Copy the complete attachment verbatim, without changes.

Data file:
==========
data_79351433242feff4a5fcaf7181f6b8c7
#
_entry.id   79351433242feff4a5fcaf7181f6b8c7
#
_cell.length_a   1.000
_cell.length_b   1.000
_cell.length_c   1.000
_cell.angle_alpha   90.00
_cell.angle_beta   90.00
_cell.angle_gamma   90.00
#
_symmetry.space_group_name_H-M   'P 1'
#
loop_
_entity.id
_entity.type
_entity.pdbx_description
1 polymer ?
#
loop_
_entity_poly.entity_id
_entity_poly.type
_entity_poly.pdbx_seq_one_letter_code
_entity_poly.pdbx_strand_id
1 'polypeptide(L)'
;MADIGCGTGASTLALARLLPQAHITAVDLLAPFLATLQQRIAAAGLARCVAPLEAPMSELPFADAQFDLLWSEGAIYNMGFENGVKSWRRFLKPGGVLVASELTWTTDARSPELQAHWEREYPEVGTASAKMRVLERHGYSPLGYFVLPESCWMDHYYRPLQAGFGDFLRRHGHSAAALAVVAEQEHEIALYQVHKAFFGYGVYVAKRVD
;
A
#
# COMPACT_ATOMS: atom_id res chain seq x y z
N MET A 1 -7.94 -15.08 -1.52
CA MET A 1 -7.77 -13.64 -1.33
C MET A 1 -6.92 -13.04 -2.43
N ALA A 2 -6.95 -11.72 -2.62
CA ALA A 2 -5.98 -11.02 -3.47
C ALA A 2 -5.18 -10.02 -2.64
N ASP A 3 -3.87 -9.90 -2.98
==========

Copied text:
data_79351433242feff4a5fcaf7181f6b8c7
#
_entry.id   79351433242feff4a5fcaf7181f6b8c7
#
_cell.length_a   1.000
_cell.length_b   1.000
_cell.length_c   1.000
_cell.angle_alpha   90.00
_cell.angle_beta   90.00
_cell.angle_gamma   90.00
#
_symmetry.space_group_name_H-M   'P 1'
#
loop_
_entity.id
_entity.type
_entity.pdbx_description
1 polymer ?
#
loop_
_entity_poly.entity_id
_entity_poly.type
_entity_poly.pdbx_seq_one_letter_code
_entity_poly.pdbx_strand_id
1 'polypeptide(L)'
;MADIGCGTGASTLALARLLPQAHITAVDLLAPFLATLQQRIAAAGLARCVAPLEAPMSELPFADAQFDLLWSEGAIYNMGFENGVKSWRRFLKPGGVLVASELTWTTDARSPELQAHWEREYPEVGTASAKMRVLERHGYSPLGYFVLPESCWMDHYYRPLQAGFGDFLRRHGHSAAALAVVAEQEHEIALYQVHKAFFGYGVYVAKRVD
;
A
#
# COMPACT_ATOMS: atom_id res chain seq x y z
N MET A 1 -7.94 -15.08 -1.52
CA MET A 1 -7.77 -13.64 -1.33
C MET A 1 -6.92 -13.04 -2.43
N ALA A 2 -6.95 -11.72 -2.62
CA ALA A 2 -5.98 -11.02 -3.47
C ALA A 2 -5.18 -10.02 -2.64
N ASP A 3 -3.87 -9.90 -2.98